Safeguarding Pak doctors from senseless violence
AS a member of Pakistan’s doctor community, I write this article with a heavy heart. For twenty-four years, I have dedicated my life to learning, teaching, and practicing the art and science of medicine in my homeland. However, recent events have shaken me to the core, prompting me to raise my voice against the brutal treatment endured by one of our own, Dr Saad Raffique, at Children’s Hospital Lahore.
As physicians, we are accustomed to facing various physical, mental, and emotional challenges. But we are not meant to be victims of mindless violence at the hands of enraged mobs. Recent media reports suggest that the attendants of a deceased child wanted to publicly lynch Dr Saad to death. Such an incident is not just an attack on an individual doctor; it is an attack on our entire medical fraternity and the values we stand for.
In my opinion, it is essential for doctors to enhance their communication skills and other related soft skills. Effective communication can bridge the gap between doctors and patients, fostering empathy and understanding. By improving these skills, we can build stronger relationships with patients and their families, potentially reducing incidents of aggression born out of frustration and grief.
Furthermore, we must prioritize our own physical fitness and security. As healthcare providers, we often neglect our own well-being while tirelessly caring for others. It is imperative that we pay attention to our own health and safety, ensuring that we are physically capable of protecting ourselves when faced with threats. Self-defence skills should be a part of our training, empowering us to handle physical confrontations if necessary. This applies to doctors of all genders, as no one should feel defenceless or vulnerable in the line of duty.
Addressing the challenges we face requires collective action. Our professional consortiums and organizations must take a stand and advocate for our rights as healthcare providers. We need to reach out to international bodies that champion the rights of health professionals, shedding light on the injustices we endure and seeking support in implementing measures to safeguard our well-being.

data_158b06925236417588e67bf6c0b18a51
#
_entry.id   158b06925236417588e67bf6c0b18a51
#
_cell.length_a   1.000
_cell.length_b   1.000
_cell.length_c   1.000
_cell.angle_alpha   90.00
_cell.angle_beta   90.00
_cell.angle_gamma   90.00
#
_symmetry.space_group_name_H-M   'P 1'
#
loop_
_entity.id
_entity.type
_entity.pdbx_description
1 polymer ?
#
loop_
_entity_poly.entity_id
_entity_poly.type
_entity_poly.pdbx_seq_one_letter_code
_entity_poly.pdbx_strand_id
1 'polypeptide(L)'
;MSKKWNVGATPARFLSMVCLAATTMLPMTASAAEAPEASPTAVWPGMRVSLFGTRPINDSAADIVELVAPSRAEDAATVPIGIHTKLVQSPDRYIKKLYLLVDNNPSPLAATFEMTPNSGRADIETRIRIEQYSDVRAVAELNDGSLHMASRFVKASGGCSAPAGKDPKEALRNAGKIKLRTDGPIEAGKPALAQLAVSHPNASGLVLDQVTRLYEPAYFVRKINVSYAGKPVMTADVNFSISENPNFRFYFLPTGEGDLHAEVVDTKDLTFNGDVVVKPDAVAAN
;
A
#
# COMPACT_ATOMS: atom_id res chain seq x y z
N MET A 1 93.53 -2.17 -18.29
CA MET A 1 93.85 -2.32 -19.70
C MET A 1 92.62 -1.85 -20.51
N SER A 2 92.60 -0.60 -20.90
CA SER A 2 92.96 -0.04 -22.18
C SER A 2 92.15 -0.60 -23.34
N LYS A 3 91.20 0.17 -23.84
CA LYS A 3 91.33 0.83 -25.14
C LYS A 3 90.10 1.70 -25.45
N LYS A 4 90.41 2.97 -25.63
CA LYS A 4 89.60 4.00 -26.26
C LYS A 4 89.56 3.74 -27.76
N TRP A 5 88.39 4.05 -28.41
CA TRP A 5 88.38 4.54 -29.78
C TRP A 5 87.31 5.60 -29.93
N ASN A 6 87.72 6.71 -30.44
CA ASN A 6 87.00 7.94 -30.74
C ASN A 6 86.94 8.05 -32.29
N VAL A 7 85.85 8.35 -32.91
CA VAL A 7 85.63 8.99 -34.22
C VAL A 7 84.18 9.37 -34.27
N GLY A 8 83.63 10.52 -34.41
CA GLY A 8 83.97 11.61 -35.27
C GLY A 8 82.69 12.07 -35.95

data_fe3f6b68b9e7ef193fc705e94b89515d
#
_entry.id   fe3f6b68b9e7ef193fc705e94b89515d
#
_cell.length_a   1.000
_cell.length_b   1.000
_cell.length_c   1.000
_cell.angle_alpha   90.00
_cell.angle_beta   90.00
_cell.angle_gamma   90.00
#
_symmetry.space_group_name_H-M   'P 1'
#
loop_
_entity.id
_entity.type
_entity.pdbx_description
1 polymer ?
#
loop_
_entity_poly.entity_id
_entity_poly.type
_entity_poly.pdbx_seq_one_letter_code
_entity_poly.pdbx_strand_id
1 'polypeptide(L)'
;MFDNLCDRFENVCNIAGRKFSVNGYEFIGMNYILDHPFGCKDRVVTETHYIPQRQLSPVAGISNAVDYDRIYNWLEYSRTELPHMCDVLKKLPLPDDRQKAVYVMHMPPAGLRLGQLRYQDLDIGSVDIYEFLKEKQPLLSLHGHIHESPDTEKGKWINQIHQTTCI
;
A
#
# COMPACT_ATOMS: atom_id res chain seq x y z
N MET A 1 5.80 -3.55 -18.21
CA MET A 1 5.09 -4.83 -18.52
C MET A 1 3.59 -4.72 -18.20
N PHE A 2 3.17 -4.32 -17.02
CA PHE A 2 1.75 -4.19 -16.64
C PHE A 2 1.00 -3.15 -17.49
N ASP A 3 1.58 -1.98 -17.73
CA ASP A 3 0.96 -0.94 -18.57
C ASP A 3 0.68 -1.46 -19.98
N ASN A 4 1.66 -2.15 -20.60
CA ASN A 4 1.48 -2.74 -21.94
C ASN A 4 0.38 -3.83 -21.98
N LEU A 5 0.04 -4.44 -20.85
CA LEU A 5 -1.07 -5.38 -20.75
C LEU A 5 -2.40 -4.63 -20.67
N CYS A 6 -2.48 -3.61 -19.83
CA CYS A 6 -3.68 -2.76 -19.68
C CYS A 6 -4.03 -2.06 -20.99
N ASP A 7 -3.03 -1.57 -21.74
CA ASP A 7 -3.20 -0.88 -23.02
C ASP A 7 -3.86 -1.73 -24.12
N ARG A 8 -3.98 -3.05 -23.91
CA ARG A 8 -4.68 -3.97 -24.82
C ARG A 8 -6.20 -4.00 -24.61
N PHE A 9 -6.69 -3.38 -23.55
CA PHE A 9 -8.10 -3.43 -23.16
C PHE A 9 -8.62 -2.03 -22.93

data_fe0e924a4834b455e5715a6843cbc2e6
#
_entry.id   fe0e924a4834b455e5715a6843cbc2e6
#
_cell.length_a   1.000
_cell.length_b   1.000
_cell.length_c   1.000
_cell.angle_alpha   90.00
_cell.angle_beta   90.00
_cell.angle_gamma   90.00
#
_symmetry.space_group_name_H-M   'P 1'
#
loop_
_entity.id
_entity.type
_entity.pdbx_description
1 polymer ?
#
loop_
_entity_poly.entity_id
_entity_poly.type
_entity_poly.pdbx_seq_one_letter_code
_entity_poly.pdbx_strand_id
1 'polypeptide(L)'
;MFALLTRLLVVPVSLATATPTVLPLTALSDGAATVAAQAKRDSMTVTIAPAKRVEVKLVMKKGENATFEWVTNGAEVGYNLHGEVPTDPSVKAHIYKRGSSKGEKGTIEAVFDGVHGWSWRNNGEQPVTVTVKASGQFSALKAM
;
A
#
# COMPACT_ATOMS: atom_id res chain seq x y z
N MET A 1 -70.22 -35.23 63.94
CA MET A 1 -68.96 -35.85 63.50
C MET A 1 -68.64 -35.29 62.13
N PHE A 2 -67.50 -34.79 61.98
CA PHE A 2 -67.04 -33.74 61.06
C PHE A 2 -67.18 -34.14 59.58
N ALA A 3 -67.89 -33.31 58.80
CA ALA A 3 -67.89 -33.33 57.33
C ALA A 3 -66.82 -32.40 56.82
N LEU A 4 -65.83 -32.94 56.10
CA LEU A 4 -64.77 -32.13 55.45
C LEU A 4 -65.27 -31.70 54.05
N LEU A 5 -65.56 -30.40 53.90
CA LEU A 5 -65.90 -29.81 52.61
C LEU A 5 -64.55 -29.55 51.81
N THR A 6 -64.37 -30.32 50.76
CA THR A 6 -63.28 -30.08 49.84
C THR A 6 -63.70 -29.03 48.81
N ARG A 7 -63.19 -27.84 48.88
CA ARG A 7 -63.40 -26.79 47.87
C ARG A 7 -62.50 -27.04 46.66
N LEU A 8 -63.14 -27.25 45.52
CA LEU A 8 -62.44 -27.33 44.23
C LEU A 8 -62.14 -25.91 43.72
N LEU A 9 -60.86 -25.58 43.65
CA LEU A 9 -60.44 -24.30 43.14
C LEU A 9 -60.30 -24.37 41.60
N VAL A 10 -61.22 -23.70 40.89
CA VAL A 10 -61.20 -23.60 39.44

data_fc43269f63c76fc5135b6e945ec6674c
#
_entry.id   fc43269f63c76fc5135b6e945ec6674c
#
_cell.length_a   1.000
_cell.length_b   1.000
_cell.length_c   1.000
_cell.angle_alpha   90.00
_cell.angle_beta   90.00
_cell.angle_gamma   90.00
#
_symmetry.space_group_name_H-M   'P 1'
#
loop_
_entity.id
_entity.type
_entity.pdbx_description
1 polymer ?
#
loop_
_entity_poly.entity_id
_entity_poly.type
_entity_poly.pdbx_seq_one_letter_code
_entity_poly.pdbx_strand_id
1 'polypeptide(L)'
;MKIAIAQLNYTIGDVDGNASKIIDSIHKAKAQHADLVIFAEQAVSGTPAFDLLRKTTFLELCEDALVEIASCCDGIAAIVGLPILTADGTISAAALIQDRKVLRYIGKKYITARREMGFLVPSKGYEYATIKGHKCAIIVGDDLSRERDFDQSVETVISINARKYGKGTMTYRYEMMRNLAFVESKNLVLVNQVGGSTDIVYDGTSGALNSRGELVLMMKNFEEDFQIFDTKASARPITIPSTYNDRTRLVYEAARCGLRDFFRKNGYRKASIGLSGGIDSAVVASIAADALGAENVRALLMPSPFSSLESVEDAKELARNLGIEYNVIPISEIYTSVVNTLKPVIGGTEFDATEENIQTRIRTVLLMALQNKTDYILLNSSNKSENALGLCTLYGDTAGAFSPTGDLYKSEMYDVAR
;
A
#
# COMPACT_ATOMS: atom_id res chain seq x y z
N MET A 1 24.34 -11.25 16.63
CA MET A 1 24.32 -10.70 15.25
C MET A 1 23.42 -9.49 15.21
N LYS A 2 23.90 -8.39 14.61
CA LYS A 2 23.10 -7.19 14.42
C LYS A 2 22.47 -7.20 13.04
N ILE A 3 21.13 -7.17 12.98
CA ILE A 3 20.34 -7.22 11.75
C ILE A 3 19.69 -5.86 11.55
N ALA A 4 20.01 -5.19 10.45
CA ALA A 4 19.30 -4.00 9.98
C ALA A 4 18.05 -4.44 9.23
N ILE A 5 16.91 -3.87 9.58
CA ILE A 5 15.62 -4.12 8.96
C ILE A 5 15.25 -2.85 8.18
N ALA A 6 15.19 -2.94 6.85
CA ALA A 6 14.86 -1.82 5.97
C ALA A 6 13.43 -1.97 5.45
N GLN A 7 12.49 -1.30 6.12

Sadly, the threat of doctors leaving the country in search of safer environments looms large. The prospect of a mass exodus of talented physicians to other parts of the world is a painful reality we must confront. To prevent this brain drain, it is crucial for the government and relevant authorities to prioritize the security and well-being of healthcare professionals. By creating an environment where doctors feel valued, protected, and respected, we can encourage them to stay and contribute to the betterment of healthcare in our nation.
In conclusion, the recent incident at Children’s Hospital Lahore serves as a wake-up call for all of us. It highlights the urgent need for improved communication skills, enhanced personal safety measures, and united efforts to address the challenges faced by healthcare professionals in Pakistan. Let us join hands, not just within our own community, but also with international allies, to ensure a safer and more dignified working environment for doctors. We owe it to ourselves, our patients, and the future generations who aspire to serve humanity through the noble profession of medicine.
—The writer is Associate Professor of Public Health, Al-Shifa School of Public Health, based in Rawalpindi.
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